1586 If the two array types are used in a context which requires them to be compatible, it is undefined behavior if the two size specifiers evaluate to unequal values.

1587 EXAMPLE 1

        float fa[11], *afp[17];

declares an array of float numbers and an array of pointers to float numbers.

1588 EXAMPLE 2 Note the distinction between the declarations

        extern int *x;
        extern int y[];

The first declares x to be a pointer to int; the second declares y to be an array of int of unspecified size (an incomplete type), the storage for which is defined elsewhere.

1589 EXAMPLE 3 The following declarations demonstrate the compatibility rules for variably modified types.

        extern int n;
        extern int m;
        void fcompat(void)
                int a[n][6][m];
                int (*p)[4][n+1];
                int c[n][n][6][m];
                int (*r)[n][n][n+1];
                p = a;        // invalid: not compatible because 4 != 6
                r = c;        // compatible, but defined behavior only if
                              // n == 6 and m == n+1

1590 EXAMPLE 4 All declarations of variably modified (VM) types have to be at either block scope or function prototype scope. Array objects declared with the static or extern storage-class specifier cannot have a variable length array (VLA) type. However, an object declared with the static storage-class specifier can have a VM type (that is, a pointer to a VLA type). Finally, all identifiers declared with a VM type have to be ordinary identifiers and cannot, therefore, be members of structures or unions.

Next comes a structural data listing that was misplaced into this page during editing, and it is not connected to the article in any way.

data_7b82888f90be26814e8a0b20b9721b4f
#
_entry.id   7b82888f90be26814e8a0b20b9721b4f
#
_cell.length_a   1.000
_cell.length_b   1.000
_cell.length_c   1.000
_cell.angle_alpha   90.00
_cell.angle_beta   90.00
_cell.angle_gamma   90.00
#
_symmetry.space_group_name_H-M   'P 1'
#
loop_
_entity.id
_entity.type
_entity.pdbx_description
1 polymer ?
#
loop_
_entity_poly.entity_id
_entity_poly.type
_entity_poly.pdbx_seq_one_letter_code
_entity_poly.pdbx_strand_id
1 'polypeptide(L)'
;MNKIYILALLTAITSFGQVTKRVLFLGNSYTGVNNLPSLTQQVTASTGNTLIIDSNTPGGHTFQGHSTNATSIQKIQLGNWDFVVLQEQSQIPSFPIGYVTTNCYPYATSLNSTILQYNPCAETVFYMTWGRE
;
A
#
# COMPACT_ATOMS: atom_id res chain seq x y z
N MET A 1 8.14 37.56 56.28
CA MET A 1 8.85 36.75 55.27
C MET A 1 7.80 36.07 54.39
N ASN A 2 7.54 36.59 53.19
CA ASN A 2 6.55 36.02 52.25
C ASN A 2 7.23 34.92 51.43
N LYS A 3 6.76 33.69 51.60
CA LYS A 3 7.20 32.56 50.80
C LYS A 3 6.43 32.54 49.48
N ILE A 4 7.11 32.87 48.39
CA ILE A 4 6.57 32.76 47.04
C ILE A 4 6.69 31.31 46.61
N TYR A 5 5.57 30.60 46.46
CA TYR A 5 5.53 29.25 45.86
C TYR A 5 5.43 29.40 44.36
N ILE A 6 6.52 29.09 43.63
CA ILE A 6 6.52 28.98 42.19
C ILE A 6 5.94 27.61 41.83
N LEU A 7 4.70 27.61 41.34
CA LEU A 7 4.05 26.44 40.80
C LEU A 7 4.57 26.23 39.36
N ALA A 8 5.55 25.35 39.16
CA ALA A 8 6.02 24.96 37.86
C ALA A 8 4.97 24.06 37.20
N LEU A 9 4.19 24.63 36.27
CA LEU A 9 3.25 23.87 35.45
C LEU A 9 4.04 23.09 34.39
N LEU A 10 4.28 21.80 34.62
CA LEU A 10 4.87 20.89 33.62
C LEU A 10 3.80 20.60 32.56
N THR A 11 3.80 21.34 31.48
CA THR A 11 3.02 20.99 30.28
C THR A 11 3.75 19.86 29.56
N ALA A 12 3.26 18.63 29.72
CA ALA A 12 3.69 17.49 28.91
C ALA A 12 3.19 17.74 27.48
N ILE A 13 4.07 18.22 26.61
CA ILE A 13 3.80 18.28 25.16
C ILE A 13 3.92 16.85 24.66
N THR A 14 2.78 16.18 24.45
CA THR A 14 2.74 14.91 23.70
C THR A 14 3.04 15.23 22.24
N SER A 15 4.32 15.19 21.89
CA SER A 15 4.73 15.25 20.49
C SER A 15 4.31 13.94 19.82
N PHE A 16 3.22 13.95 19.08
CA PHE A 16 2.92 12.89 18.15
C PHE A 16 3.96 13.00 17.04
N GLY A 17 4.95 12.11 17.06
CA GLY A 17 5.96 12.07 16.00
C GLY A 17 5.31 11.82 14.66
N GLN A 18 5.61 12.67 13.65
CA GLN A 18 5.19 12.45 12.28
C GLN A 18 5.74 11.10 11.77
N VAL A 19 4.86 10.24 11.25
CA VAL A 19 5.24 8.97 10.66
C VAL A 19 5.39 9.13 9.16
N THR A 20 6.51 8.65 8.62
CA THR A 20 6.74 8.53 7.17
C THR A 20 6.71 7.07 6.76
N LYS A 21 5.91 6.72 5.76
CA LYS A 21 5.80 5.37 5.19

extern int n;
        int A[n];                                // invalid: file scope VLA
        extern int (*p2)[n];                     // invalid: file scope VM
        int B[100];                              // valid: file scope but not VM
        void fvla(int m, int C[m][m]);           // valid: VLA with prototype scope
        void fvla(int m, int C[m][m])            // valid: adjusted to auto pointer to VLA
                typedef int VLA[m][m];           // valid: block scope typedef VLA
                struct tag {
                        int (*y)[n];             // invalid: y not ordinary identifier
                        int z[n];                // invalid: z not ordinary identifier
                int D[m];                        // valid: auto VLA
                static int E[m];                 // invalid: static block scope VLA
                extern int F[m];                 // invalid: F has linkage and is VLA
                int (*s)[m];                     // valid: auto pointer to VLA
                extern int (*r)[m];              // invalid: r has linkage and points to VLA
                static int (*q)[m] = &B;         // valid: q is a static block pointer to VLA

1591 Forward references: function declarators (, function definitions (6.9.1), initialization (6.7.8).


Created at: 2008-01-30 02:39:44 The text from WG14/N1256 is copyright © ISO